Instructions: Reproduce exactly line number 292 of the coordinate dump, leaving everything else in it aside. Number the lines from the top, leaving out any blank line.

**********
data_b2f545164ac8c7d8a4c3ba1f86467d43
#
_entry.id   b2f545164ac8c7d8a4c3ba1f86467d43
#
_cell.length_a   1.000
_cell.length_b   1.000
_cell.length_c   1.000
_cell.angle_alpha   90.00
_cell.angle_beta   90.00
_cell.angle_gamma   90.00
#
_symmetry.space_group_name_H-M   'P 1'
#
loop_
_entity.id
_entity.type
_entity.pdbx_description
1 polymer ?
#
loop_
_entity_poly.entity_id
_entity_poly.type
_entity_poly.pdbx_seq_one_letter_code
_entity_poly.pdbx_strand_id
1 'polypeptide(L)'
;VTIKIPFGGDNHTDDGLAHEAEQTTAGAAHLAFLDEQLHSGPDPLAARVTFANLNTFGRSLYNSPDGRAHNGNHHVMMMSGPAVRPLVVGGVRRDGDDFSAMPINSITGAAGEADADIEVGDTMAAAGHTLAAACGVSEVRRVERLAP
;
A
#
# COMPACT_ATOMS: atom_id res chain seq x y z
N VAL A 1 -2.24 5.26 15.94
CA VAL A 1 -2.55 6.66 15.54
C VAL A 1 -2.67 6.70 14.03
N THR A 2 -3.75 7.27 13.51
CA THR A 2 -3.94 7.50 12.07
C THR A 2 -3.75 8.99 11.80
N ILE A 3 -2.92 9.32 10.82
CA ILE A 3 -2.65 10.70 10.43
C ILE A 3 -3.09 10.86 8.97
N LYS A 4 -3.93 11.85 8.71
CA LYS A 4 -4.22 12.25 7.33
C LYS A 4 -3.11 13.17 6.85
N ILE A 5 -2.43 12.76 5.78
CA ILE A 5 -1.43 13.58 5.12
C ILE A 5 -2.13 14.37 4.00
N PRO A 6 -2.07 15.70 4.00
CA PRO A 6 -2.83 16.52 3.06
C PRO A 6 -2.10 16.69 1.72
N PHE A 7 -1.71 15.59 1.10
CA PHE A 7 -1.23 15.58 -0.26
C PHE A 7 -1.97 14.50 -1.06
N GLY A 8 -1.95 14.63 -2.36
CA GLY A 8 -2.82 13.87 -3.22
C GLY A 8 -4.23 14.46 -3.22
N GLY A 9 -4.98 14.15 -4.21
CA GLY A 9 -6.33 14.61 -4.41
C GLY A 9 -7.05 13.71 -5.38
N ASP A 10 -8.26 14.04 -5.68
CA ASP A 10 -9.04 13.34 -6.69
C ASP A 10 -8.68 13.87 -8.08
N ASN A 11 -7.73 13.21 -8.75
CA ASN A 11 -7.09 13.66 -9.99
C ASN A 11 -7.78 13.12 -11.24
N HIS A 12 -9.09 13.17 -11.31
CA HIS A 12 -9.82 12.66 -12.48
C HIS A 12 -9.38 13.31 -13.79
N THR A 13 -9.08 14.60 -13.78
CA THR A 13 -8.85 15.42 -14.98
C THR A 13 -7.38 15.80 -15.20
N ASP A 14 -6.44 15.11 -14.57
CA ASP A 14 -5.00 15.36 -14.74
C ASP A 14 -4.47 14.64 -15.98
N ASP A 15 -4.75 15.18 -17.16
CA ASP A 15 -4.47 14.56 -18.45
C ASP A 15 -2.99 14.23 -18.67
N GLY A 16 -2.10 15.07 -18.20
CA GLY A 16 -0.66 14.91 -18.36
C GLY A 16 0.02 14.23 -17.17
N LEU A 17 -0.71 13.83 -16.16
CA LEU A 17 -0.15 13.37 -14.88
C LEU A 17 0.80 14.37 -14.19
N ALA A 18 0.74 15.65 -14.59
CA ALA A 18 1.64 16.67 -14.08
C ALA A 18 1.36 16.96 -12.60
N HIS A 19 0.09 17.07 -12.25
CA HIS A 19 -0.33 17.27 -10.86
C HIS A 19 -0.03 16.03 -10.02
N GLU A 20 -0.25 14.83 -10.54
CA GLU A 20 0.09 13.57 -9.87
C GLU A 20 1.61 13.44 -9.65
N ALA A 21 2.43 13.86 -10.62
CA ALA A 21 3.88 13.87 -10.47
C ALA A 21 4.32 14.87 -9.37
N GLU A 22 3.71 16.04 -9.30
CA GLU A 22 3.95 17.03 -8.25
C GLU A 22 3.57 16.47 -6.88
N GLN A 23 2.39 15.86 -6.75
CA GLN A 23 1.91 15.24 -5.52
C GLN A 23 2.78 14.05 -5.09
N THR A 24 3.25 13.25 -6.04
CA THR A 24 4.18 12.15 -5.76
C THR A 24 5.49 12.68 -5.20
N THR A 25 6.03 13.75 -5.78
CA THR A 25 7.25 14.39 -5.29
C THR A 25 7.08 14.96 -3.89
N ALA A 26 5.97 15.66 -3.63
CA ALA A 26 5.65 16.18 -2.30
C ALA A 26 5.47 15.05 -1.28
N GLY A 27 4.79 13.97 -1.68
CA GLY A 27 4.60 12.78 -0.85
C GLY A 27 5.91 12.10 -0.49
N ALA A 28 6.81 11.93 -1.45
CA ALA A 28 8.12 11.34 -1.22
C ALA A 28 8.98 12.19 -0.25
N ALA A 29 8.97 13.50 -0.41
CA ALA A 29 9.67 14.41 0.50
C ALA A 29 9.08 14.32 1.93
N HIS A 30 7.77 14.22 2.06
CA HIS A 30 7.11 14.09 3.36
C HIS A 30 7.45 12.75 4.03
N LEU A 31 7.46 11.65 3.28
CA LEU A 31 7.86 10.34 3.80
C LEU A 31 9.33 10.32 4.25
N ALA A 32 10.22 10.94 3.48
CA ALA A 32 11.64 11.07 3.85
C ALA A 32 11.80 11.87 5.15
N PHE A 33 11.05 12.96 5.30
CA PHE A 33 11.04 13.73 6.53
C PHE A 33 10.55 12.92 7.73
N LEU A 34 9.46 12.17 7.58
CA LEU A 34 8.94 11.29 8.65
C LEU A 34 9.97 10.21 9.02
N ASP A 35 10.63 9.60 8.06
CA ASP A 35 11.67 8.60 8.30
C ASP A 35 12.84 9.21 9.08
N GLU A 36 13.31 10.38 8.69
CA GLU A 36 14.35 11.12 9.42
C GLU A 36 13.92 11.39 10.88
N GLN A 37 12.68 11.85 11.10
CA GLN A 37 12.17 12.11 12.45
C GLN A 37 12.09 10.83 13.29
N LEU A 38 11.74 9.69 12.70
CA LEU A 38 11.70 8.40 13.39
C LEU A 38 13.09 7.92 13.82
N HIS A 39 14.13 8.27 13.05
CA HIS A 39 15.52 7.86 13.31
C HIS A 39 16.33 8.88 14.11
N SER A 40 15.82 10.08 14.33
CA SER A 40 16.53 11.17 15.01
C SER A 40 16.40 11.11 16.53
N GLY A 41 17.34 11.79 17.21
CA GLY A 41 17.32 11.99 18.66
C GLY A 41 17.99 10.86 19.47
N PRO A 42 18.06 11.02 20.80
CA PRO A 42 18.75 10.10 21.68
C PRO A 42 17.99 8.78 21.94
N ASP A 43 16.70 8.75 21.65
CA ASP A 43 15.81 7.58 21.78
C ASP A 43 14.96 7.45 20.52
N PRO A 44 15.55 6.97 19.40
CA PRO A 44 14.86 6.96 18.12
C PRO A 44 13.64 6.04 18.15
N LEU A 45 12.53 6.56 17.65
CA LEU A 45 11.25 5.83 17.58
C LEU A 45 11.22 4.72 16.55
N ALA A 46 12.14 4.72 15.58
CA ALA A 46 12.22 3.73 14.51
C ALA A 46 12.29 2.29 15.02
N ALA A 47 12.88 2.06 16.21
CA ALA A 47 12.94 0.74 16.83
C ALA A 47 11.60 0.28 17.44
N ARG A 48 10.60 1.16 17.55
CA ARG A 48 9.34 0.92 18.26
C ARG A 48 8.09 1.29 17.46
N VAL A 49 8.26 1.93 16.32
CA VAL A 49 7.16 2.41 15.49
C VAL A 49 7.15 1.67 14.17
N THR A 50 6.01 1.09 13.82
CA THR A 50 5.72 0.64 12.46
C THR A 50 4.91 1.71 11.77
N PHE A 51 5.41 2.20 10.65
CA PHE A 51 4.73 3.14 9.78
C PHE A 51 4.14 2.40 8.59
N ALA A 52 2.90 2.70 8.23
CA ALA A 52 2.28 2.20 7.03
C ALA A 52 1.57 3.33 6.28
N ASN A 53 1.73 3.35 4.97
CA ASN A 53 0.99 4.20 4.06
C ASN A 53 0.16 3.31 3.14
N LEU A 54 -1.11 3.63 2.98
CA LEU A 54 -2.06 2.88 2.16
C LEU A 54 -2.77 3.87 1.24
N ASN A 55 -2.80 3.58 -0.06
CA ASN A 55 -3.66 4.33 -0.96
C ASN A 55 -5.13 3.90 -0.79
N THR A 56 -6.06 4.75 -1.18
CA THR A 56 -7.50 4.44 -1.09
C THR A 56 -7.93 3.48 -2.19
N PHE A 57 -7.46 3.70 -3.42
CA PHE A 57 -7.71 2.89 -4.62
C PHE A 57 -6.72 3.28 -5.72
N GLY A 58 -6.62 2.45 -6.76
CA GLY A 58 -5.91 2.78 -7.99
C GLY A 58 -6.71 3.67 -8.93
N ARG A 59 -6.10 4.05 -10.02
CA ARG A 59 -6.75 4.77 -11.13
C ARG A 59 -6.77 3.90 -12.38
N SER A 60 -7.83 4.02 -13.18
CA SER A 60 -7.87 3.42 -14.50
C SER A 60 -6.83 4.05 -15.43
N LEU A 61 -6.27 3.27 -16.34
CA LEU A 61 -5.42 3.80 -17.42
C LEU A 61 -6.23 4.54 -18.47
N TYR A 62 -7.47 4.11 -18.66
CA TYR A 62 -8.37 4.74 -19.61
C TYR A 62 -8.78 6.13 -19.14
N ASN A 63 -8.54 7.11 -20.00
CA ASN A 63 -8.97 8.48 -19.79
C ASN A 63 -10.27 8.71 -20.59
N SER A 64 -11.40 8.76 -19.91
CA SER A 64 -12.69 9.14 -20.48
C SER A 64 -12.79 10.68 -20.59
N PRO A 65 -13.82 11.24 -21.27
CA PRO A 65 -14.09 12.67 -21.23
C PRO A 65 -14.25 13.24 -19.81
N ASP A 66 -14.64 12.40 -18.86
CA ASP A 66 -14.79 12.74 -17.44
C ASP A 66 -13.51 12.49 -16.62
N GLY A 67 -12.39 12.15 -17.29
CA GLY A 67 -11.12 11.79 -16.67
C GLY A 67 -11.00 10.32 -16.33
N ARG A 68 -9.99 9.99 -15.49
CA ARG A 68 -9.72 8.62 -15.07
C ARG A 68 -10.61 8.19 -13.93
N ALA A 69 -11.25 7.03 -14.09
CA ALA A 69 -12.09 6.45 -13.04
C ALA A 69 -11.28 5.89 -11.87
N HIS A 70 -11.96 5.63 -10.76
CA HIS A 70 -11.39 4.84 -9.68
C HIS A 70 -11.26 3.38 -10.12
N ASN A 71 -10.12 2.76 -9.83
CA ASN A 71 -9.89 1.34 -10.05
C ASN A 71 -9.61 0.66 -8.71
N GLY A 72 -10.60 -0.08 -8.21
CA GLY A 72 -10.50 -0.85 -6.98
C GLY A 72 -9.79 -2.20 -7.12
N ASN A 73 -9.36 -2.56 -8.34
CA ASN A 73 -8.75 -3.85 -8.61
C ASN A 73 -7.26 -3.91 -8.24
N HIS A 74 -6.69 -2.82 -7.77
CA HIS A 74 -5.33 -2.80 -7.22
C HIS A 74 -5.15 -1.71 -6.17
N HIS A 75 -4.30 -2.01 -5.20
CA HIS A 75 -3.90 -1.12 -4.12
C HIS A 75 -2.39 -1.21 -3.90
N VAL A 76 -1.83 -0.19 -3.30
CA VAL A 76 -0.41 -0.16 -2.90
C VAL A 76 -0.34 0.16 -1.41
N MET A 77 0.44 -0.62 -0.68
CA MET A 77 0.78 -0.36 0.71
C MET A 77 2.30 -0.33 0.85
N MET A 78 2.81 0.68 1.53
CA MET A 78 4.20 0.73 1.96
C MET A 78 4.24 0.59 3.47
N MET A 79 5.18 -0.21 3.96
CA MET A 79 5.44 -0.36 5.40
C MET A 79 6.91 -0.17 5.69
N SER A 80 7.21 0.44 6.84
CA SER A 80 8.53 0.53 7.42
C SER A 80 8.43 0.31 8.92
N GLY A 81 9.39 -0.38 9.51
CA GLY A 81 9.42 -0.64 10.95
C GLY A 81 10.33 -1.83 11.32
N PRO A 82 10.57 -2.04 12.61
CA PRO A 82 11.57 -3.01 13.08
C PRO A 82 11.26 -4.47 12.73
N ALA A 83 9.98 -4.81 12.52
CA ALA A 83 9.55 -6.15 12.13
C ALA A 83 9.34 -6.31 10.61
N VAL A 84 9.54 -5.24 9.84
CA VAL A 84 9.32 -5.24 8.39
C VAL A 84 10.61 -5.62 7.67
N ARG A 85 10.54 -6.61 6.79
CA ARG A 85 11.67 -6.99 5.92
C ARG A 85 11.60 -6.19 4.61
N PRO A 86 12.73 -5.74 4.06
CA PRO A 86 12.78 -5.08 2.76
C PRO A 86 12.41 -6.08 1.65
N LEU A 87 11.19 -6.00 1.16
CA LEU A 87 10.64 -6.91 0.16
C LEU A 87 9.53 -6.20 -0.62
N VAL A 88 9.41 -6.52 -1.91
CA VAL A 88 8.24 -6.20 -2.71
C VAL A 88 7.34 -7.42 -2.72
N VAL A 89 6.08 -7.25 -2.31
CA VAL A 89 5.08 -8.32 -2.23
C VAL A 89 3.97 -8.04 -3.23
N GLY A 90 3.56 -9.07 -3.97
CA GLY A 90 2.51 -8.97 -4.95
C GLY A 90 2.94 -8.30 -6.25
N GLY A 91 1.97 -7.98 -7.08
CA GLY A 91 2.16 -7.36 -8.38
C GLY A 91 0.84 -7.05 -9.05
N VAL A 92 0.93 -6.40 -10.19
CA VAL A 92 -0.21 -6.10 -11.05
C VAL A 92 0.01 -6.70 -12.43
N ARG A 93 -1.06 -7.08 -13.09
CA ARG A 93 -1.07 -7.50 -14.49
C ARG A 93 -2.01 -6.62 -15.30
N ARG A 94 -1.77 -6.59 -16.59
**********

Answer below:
N VAL A 88 9.41 -6.52 -1.91